Removal of caffeine from the diet, is probably the most well-known alternative lifestyle approach for fibrocystic breasts. The first randomized study of a larger number of women was conducted by Virginia Ernster, M.D. 158 women eliminated all caffeine (coffee, tea, cola, chocolate) from their diets for four months, as well as caffeinated medications. She found a significant reduction in clinically palpable breast findings in the abstaining group compared with the control group, although the absolute change in the breast lumps was quite minor and considered to be of little clinical significance. Several other studies have been done, leaving us with mixed reports: three studies show no association between methylxanthines and benign breast disease, , , and two studies show a correlation with caffeine consumption. ,
How dietary fat affects the human breast is still confusing and controversial. Reducing the fat content of the diet to 15 percent of total calories while increasing complex carbohydrate consumption, has been shown to reduce the severity as well as reducing the actual breast swelling and nodularity in some women. Reducing the dietary fat intake to 20 percent of total calories also results in significant decreases in circulating estradiol in women with benign breast disease.
Since fibrocystic breasts are a result of estrogen dominance, it is logical that decreasing estrogens in the body would improve the symptoms of breast pain and swelling. However, only a slight reduction in fat intake has repeatedly showed very little, if any, effect on breast problems, including breast cancer. A more rigorous approach to lowering the amount of fat in the diet is clearly needed.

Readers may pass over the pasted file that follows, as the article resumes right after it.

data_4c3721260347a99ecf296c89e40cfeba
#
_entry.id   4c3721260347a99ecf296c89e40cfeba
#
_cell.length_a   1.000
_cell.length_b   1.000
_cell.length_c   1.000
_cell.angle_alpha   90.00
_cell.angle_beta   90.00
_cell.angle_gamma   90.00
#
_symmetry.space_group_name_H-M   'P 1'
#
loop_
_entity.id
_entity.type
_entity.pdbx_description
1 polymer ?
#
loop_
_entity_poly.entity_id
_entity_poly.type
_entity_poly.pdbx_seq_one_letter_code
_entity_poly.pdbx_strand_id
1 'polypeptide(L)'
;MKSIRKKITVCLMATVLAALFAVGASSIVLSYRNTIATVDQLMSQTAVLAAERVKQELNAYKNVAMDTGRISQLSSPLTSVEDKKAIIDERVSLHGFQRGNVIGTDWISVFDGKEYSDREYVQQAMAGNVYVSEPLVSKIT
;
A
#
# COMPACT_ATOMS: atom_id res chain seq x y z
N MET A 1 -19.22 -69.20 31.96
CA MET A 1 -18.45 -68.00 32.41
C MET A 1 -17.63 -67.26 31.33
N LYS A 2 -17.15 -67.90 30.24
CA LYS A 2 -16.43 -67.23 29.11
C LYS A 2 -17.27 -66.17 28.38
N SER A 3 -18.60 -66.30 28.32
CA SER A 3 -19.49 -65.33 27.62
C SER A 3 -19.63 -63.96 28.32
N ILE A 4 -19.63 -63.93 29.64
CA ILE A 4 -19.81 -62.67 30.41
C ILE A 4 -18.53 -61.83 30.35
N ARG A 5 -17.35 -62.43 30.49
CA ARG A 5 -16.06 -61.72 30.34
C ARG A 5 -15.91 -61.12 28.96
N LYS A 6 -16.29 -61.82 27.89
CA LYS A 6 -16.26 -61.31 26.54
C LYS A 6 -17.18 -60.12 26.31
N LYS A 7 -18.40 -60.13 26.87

For more than 35 years, clinicians have used vitamin E in the medical management of benign breast disease. This practice was initially based on positive reports from small numbers of patients as far back as 1965, and in subsequent studies in 1971, 1978, and 1982. When larger numbers of women were studied, vitamin E did not fare so well, showing no significant effects. However, two studies demonstrated that vitamin E is clinically useful in relieving pain and tenderness, whether cyclical or noncyclical. , The studies have been done with varying dosages: 150, 300, or 600 IU daily. In clinical practice, practitioners generally recommend from 400-800 IU of vitamin E in the form of d-alpha-tocopherol with a minimum trial period of two months.
Evening Primrose Oil
The pain and tenderness of benign breast disease associated with “cyclic mastalgia” have been alleviated with evening primrose oil, the only one of the fatty acids to be scientifically studied in relation to fibrocystic breasts. In a study of 291 women who took three grams per day of evening primrose oil for three to six months, almost half of the 92 women with cyclic breast pain experienced improvement, compared with one-fifth of the patients who received the placebo. For those women who experienced breast pain throughout the month, 27 percent responded positively to the evening primrose oil, compared to 9 percent on the placebo. Another study of 73 women received three grams per day of evening primrose oil or placebo. After three months, pain and tenderness were significantly reduced in both cyclical and noncyclical groups, while the women who took placebo did not significantly improve.